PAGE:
5 Cenotes Worth Diving Into

In Cancún, Play, Play, Playa del Carmen & Tulum by Suzanne KochLeave a Comment

Whether you want to cool off from a hot day, explore the underwater world of ancient Mayans or snap an exotic Instagram photo, the many cenotes (pronounced say-no-tays) of the Yucatan are a daytime excursion of adventure. Roughly 7,000 of these dream-like sinkholes can be found throughout Mexico with many of them in the Yucatan Peninsula. They are formed by the collapse of cave ceilings and can range in size and shape from vertical shafts of deep pools to broad, shallow caves with underwater passages. Here’s 5 of our top picks.

1. Dos Ojos | Tulum

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Spanish for “two eyes,” this cenote’s geography represents just that. Dos Ojos is made up of two cenotes: one with high visibility and another called the “black eye” where a flashlight is needed to see. A cavern connects the two cenotes making the shape of two eyes. You can also find the deepest known cave passage in the region here at almost 400-ft. deep. Find this cenote south of Playa del Carmen and north of Tulum. Click here for map.

2. Ik Kil | Pisté

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This well-known cenote can sometimes overflow with visitors as it is located near the popular tourist site of the Mayan archeological ruins. The round pool of water sits about 85-feet below the surface and is often what people picture when they think of cenotes. A carved out circular staircase winds down the wall, and long, extending vines hang down from the surface, dripping water and creating beautiful shadows. A waterfall on one side and mini platforms for diving also add to the fun. Located in between Chichen Itza and Valladolid. Click here for map.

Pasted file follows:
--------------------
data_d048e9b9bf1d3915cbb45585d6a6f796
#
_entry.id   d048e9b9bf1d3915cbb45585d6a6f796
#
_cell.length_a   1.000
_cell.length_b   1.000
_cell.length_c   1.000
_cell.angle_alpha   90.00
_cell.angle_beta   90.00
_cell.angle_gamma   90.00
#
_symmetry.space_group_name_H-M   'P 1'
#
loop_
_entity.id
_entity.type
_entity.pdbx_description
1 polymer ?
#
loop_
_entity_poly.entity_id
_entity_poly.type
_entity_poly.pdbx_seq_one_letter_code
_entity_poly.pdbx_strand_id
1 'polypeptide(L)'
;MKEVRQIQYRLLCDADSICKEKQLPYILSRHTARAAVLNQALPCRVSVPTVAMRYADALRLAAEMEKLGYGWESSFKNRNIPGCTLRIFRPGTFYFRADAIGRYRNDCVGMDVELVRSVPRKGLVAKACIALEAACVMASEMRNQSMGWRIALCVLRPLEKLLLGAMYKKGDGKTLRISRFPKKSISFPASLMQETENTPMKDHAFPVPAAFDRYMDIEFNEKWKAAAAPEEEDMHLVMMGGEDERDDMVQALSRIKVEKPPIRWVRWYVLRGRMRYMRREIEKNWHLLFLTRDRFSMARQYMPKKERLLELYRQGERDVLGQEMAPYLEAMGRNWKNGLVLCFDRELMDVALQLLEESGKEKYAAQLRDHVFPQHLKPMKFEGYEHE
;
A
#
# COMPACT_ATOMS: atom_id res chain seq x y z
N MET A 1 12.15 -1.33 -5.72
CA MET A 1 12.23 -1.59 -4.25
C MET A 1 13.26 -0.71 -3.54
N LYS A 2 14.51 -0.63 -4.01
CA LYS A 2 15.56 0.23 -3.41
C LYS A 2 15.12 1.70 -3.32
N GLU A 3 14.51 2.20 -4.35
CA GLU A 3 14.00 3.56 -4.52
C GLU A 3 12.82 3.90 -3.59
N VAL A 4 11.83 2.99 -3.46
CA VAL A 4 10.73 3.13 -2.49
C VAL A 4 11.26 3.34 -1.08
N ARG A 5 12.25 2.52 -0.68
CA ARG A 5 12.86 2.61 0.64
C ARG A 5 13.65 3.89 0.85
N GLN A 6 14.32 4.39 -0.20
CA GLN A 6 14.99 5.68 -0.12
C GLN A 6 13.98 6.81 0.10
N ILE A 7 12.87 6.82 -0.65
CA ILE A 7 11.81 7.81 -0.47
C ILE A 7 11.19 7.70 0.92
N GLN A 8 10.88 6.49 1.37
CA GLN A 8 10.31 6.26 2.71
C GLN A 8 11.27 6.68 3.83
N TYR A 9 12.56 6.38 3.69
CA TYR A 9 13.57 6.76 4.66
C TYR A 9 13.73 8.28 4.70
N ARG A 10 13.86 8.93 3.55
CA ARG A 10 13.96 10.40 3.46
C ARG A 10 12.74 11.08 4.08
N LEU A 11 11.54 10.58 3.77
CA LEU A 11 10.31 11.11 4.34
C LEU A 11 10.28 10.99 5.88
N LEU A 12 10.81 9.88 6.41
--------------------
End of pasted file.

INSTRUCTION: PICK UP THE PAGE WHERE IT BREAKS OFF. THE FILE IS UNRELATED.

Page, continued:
3. Xkeken | Valladolid

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Divers will not be a fan of this cenote, but casual swimmers and photo obsessed travelers will. This cenote provides plenty of shade for swimmers as the only opening is a single hole in the ceiling. Two ropes and a wooden walkway dance across the water and hundreds of stalactite formations hang from up above. Located a few minutes outside of Valladolid. Click here for map.

4. Azul | Playa del Carmen

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For a less claustrophobic experience, dive into Cenote Azul where small fish swim at your feet. This open-air cenote is perfect for families and those in desire of something less Indiana Jones-like. The area is characterized by mini cliffs, varying levels of depth and paths to wander around on. Located just south of Puerto Aventuras. Click here for map.

5. Chaak Tun | Playa del Carmen

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A lesser-known cenote, Chaak Tun is a hidden, dark gem. Made up of two caves with two separate entrances and tons of slender stalactites, this spooky cenote is an explorer’s dream. The main cave is large with lots to explore like side chambers and dark corners. A single hole in the ceiling remains the light source for this dim cave whose open for exploration as there are no roped off areas. Don’t forget to bring a light or you’ll be left in the dark. Located along Juarez away from the beach. Click here for map.

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